Kremlin reapproves pandemic-inspired three-day voting window for presidential election

The Russian government has approved a three-day voting window for its presidential elections in 2024.

Ella Pamfilova, chairwoman of the Russia Central Election Commission, said that although the extended election window was originally conceived as a pandemic accommodation in 2020, its “other benefits” have made keeping it desirable.

“Three-day voting is already becoming a tradition in our electoral system,” Pamsilova said, according to a translation from The Moscow Times. “It was first used during the [Covid-19] pandemic, but over time the majority of voters came to like the format because of its other advantages.”

RUSSIAN PRESIDENTIAL ELECTION SET FOR MARCH WITH PUTIN EXPECTED TO WIN ANOTHER TERM

Members of a local electoral commission empty a ballot box at a polling station after the last day of the three-day parliamentary election, in Moscow. (ALEXANDER NEMENOV/AFP via Getty Images)

The Russian Parliament has designated March 17 of next year as election day, when President Vladimir Putin is expected to easily retain power.

Members of the Federation Council, Russia’s upper house of parliament, voted unanimously on Thursday to approve a decree setting the date.

Extensions to the national voting window have been criticized as a risk to election integrity, necessitating ballots being kept safe overnight and complicating the jobs of poll watchers.

RUSSIAN ELECTIONS ARE ‘COSTLY BUREAUCRACY’ THAT ‘DON’T HAVE TO BE HELD,’ PUTIN SPOKESMAN SAYS

Moscow Russia

People walk on a bridge, with the Kremlin’s towers and Moscow’s International Business Centre (Moskva City) in distance, in central Moscow. (ALEXANDER NEMENOV/AFP via Getty Images)

Although Putin, 71, hasn’t yet announced his intention to run again he is widely expected to do so in the coming days, now that the date has been set. He will likely run as an independent.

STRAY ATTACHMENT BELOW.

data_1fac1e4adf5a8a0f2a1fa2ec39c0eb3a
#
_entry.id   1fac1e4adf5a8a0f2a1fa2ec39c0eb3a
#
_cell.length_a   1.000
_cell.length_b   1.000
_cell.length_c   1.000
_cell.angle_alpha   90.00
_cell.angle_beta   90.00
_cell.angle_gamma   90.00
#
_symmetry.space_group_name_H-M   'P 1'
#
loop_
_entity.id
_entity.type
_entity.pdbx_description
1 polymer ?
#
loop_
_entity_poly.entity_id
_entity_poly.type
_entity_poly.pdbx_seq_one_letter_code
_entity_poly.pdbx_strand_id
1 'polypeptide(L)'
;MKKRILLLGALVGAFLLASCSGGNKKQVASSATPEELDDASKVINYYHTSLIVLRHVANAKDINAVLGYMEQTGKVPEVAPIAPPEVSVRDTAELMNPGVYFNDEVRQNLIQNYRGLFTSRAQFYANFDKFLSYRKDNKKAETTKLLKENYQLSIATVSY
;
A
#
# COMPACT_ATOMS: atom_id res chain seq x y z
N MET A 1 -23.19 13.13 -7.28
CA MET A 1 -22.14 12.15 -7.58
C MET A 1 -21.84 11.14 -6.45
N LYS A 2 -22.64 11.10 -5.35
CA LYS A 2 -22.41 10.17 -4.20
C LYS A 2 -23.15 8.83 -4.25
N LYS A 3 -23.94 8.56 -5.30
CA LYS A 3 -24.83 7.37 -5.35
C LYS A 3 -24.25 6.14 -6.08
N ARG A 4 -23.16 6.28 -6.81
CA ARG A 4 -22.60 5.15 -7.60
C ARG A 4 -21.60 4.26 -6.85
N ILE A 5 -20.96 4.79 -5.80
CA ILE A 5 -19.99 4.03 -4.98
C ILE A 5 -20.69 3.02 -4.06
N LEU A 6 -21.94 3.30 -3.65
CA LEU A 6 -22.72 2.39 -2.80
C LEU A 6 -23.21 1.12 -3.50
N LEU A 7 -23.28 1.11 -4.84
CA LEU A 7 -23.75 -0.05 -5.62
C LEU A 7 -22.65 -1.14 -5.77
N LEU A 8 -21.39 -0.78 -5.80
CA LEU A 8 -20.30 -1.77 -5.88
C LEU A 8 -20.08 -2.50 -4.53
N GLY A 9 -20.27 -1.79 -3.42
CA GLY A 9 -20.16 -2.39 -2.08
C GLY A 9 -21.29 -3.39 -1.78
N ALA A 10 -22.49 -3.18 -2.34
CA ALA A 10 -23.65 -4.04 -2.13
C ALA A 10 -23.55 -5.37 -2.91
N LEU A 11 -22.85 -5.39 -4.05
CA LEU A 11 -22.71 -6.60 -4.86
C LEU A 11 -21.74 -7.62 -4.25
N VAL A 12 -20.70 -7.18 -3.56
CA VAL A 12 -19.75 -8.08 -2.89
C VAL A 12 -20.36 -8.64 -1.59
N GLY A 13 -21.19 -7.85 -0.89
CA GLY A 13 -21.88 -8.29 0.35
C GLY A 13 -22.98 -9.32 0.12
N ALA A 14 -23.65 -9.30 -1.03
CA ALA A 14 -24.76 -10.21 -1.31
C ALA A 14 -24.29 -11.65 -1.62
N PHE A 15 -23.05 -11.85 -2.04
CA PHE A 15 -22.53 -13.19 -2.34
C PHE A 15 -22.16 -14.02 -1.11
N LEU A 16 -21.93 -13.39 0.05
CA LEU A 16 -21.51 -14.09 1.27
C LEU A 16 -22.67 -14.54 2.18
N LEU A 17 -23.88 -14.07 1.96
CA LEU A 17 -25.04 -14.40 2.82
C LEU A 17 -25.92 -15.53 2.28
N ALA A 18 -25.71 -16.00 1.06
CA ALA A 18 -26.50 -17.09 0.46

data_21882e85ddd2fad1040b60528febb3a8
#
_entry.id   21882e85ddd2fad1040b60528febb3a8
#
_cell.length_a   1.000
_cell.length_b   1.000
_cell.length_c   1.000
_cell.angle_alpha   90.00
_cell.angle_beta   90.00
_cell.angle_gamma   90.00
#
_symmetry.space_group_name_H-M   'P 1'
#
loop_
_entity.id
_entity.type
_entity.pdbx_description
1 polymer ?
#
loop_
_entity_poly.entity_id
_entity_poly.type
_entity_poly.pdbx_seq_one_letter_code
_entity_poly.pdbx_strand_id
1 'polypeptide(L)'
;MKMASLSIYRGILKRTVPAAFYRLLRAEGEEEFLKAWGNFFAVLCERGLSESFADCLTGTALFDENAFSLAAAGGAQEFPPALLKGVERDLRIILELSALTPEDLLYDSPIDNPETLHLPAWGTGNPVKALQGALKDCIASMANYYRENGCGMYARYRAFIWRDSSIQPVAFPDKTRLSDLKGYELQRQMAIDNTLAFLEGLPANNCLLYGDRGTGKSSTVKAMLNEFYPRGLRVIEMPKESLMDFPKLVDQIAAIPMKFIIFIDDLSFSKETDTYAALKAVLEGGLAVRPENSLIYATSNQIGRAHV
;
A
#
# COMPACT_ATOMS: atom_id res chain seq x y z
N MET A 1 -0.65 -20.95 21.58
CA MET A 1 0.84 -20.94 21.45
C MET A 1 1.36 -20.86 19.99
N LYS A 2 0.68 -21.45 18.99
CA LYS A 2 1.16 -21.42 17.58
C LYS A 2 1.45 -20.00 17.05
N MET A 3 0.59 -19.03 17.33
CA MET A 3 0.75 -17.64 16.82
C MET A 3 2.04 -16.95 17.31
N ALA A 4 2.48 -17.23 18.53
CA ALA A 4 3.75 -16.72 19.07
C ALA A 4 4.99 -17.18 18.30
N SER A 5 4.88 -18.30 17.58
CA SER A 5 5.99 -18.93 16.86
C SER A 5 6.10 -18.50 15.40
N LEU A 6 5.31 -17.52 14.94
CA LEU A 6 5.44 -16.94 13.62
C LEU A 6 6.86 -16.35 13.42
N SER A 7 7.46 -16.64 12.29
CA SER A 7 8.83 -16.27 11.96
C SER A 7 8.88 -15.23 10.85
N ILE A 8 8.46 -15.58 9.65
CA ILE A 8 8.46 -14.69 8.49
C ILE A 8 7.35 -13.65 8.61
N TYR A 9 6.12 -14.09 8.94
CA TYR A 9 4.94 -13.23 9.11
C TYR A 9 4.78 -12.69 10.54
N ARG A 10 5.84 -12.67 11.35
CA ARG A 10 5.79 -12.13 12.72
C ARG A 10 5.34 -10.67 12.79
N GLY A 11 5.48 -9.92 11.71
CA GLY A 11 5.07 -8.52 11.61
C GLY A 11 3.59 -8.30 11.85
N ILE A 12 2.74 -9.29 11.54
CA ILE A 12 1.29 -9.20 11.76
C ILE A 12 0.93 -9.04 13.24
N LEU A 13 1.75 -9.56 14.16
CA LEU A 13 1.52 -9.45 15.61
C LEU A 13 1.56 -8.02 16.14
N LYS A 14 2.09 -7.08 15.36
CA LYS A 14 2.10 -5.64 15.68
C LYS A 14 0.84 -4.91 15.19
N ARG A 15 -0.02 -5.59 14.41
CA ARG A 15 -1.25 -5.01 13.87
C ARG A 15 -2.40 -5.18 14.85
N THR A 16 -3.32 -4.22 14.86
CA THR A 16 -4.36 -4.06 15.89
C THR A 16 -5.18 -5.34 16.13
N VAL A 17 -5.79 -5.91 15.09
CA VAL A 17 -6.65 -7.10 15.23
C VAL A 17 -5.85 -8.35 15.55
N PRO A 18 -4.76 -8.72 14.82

In 2021, Putin signed into law a change to the country’s constitution that will allow him to run for two more six-year terms, granting him the chance to remain in power until 2036.

He has held continuous positions as president or prime minister since 1999. He has been president since 2012, with his previous stint as president running from 2000 to 2008.

Vladimir Putin voting Russia election

Russian President Vladimir Putin shows his passport to a member of a local electoral commission as he arrives to cast his ballot in a nationwide vote on constitutional reforms at a polling station in Moscow. (ALEXEI DRUZHININ/SPUTNIK/AFP via Getty Images)

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Press secretary Dmitry Peskov remarked to Russian media in August that democratic elections have become a “costly bureaucracy” that serves no purpose due to the supposed widespread support for Putin.

“Elections are what a democracy demands and Putin himself decided to hold them, but theoretically, they don’t even have to be held,” Peskov told state media outlet RBK.

He added, “Because it’s clear that Putin will be elected. That’s completely my personal opinion.” 

Fox News Digital’s Michael Dorgan contributed to this report.

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